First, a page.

As expected from a protegé of Pauline Kael, much of Wolcott’s volume scrutinizes movies. Brian De Palma and Woody Allen gain multiple exposures in related reviews; Sam Peckinpah, Alfred Hitchcock, New York noir, and an eager endorsement of “the greatest film Billy Wilder never made”, The Americanization of Emily, show Wolcott’s range. He captures as he did in his memoir the glare of his adopted city, refusing soft-focus. “You’d ride the New York subway just hoping to reach your destination, hell, any destination, suffering claustrophobia from the graffiti-sprayed windows, the lights blinking on and off like a submarine under attack, staring impassively ahead as predators loped from car to car, stalking prey.” The feral rhythms of his longtime home, as he peers back at the B-movie antiheroes of the ‘70s, cement his credibility as a critic who has met his subject personally.

He can also roam, in a less wary, more urbane pose. In a postscript to a 1993 piece on John Updike, Wolcott apologizes for his own snark about that writer’s love of Doris Day, which he comes later to appreciate, as Wolcott’s carefully observed 2000 article on Rock Hudson and Day diligently affirms. Such a reconsideration reveals Wolcott’s ability to remain alert, to re-examine his own prejudices.

In the literary section, he opens up, with asides and instances taken from his own study of the classics, old and new. He can drop a reference to War and Peace in as nimbly as the Cowsills or woefully as Pauly Shore. He dismisses the posturing of bad guys in print as he has on stage or on screen. A protagonist of the much-praised (by others) Richard Ford keeps “dropping clichés into the slot until he gets the click of a dead phone”. Critic Marvin Mudrick’s glee at being credited by a student as “the funniest writer I have ever read” is as touching as is Wolcott’s sharp notice about critic Seymour Krim: “In a couple of his books he even reprints his letters to the editor, a sure sign of a crackpot”. Wolcott includes none of his own; doubtless his entries generated hate mail galore.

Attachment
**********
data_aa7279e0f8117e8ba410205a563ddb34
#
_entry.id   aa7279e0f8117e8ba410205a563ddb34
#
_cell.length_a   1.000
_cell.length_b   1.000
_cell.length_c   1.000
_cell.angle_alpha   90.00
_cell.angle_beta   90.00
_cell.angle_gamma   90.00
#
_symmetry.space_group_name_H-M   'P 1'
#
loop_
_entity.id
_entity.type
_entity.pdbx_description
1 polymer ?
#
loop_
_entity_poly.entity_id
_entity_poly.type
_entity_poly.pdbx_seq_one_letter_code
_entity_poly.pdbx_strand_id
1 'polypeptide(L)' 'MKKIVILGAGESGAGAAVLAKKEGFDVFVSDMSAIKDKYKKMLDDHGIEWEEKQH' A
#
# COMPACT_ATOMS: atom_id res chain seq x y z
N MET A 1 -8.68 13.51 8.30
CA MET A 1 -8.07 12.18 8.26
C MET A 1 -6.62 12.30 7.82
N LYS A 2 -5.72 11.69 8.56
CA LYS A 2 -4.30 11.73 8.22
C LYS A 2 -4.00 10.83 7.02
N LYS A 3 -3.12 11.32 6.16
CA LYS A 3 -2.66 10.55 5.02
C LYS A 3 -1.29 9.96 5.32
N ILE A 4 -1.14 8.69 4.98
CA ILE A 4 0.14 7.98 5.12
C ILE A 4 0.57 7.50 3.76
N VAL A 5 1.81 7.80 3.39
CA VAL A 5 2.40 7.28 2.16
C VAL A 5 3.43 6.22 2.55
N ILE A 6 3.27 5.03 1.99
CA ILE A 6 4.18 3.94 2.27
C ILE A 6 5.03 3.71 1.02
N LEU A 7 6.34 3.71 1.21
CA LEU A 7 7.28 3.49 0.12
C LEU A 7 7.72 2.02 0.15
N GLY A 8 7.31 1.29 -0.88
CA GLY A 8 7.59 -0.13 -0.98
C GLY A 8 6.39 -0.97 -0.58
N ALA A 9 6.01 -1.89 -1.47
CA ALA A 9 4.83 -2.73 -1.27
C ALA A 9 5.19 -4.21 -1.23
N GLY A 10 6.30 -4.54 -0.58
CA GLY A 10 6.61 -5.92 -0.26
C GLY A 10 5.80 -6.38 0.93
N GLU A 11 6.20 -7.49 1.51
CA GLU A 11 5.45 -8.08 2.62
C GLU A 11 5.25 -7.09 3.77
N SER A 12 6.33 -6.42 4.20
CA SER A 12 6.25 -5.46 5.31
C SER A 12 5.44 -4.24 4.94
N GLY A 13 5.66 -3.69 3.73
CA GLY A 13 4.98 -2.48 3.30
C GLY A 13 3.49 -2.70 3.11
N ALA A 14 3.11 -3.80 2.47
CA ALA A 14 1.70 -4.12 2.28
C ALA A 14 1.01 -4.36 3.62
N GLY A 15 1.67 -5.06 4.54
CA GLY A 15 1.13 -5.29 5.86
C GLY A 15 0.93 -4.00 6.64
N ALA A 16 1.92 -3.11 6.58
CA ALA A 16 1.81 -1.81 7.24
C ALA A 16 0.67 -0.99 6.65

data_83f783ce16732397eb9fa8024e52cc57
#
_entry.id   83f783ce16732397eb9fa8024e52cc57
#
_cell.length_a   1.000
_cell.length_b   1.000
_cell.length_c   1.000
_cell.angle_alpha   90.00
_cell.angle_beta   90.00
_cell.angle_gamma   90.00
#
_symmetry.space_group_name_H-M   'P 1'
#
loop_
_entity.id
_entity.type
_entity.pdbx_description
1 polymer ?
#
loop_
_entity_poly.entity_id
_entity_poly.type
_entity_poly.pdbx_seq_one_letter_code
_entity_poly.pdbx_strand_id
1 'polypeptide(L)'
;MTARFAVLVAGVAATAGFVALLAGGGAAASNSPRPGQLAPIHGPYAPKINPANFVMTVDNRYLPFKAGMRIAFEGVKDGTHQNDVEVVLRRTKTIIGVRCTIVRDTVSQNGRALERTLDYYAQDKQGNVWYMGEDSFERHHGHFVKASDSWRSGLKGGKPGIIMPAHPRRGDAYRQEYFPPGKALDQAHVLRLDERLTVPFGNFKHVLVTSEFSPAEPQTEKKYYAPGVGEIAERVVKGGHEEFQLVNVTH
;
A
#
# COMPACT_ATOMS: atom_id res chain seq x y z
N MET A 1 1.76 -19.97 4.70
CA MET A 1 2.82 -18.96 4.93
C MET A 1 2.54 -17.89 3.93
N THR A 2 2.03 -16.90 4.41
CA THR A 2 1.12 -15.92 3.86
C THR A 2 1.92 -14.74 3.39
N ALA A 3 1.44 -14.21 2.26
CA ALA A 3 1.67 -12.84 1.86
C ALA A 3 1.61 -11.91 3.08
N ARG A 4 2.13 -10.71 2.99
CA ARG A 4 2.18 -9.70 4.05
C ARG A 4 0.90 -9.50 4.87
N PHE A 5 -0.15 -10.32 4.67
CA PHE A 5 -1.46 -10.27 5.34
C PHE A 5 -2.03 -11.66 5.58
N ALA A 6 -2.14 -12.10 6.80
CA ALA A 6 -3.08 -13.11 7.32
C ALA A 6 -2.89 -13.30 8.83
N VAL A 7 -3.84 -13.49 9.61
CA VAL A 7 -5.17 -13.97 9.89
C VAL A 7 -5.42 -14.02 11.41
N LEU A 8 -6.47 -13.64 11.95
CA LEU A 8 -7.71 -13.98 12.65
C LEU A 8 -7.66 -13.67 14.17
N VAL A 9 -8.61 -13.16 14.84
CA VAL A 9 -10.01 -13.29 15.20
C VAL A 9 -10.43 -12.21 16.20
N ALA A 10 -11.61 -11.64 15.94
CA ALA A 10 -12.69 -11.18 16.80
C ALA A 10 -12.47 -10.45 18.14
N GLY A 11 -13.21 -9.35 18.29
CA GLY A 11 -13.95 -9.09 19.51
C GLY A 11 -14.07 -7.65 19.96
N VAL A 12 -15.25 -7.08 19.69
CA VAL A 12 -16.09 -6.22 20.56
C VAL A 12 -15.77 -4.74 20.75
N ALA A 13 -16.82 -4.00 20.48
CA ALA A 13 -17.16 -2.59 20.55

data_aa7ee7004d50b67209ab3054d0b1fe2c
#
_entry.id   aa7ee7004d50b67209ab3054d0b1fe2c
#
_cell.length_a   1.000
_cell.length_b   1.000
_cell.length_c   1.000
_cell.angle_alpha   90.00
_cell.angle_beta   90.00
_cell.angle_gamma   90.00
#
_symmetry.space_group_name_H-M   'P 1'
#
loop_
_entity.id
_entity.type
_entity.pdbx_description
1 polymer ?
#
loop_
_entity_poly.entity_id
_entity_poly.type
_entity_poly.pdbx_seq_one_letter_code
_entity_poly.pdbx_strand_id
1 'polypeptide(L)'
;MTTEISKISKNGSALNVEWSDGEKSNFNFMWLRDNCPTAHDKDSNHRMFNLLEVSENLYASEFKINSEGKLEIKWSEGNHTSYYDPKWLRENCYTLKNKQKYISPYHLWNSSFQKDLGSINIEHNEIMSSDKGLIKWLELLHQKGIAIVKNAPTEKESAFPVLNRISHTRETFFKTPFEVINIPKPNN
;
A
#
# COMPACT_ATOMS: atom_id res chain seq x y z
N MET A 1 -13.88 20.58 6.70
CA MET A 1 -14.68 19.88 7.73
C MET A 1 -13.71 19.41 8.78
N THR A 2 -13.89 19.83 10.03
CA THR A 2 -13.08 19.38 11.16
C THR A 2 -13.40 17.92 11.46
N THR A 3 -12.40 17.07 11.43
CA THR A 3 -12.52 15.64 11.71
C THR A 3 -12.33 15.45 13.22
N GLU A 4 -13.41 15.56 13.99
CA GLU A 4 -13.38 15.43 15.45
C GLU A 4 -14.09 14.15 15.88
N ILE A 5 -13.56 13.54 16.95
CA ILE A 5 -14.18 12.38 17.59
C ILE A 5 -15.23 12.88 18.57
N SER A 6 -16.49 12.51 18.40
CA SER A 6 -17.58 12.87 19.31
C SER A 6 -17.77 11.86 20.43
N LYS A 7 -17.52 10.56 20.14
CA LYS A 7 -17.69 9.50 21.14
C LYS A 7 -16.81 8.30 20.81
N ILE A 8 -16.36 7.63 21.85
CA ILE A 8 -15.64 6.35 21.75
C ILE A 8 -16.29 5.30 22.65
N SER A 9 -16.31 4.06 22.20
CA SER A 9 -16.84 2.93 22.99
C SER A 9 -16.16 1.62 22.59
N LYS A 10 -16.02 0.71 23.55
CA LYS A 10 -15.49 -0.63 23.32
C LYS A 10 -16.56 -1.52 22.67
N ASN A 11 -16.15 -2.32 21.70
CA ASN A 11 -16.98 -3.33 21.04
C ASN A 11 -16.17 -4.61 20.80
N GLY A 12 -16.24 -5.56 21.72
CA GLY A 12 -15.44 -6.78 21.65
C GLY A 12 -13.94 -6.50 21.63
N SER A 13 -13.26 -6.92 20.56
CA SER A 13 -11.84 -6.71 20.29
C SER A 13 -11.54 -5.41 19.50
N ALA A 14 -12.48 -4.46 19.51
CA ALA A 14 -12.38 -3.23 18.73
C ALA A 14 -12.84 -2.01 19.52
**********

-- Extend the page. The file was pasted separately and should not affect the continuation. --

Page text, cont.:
But maybe a few of his detractors had a point, or a persnickety prick. Wolcott (beyond any glitches of this galley proof) may be faulted for his own fumbles. Reviewing Martin Amis’ autobiography, Wolcott introduces it confusingly. “Marketed as a literary hullabaloo so frank and blazingly humane it has to be kept in a Domino Pizza’s carrier, Experience is a Lazarus act of self-resurrection. Contradicting Amis’s cold-fish image, it’s a confessional strip search, personalized with schoolboy letters and family-album photos—a portrait of the artist as a battered man reborn.” Hullabaloo is a term that I struggle to picture as so fiery in its intangible humanism that a pizza box could hold such a phenomenon. Let alone that Lazarus did not raise himself from the dead: Jesus did. Maybe He could explain how a strip search is confessional, given Lazarus’ own sorry post-mortem, tomb-smell state.